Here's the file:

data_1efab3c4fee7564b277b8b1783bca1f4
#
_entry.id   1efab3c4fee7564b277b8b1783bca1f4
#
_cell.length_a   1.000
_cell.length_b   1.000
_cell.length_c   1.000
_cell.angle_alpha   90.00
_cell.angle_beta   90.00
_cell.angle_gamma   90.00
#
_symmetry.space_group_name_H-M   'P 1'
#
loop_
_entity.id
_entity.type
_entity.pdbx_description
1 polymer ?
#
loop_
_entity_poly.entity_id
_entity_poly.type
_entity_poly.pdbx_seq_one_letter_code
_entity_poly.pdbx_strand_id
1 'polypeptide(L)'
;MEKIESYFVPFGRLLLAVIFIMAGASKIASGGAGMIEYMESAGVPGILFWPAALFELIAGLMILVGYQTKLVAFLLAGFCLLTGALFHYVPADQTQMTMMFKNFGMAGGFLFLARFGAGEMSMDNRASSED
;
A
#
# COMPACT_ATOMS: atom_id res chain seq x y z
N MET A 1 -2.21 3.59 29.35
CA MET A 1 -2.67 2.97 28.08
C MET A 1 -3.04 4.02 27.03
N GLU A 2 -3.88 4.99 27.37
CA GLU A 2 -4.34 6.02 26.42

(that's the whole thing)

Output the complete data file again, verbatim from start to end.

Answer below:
data_1efab3c4fee7564b277b8b1783bca1f4
#
_entry.id   1efab3c4fee7564b277b8b1783bca1f4
#
_cell.length_a   1.000
_cell.length_b   1.000
_cell.length_c   1.000
_cell.angle_alpha   90.00
_cell.angle_beta   90.00
_cell.angle_gamma   90.00
#
_symmetry.space_group_name_H-M   'P 1'
#
loop_
_entity.id
_entity.type
_entity.pdbx_description
1 polymer ?
#
loop_
_entity_poly.entity_id
_entity_poly.type
_entity_poly.pdbx_seq_one_letter_code
_entity_poly.pdbx_strand_id
1 'polypeptide(L)'
;MEKIESYFVPFGRLLLAVIFIMAGASKIASGGAGMIEYMESAGVPGILFWPAALFELIAGLMILVGYQTKLVAFLLAGFCLLTGALFHYVPADQTQMTMMFKNFGMAGGFLFLARFGAGEMSMDNRASSED
;
A
#
# COMPACT_ATOMS: atom_id res chain seq x y z
N MET A 1 -2.21 3.59 29.35
CA MET A 1 -2.67 2.97 28.08
C MET A 1 -3.04 4.02 27.03
N GLU A 2 -3.88 4.99 27.37
CA GLU A 2 -4.34 6.02 26.42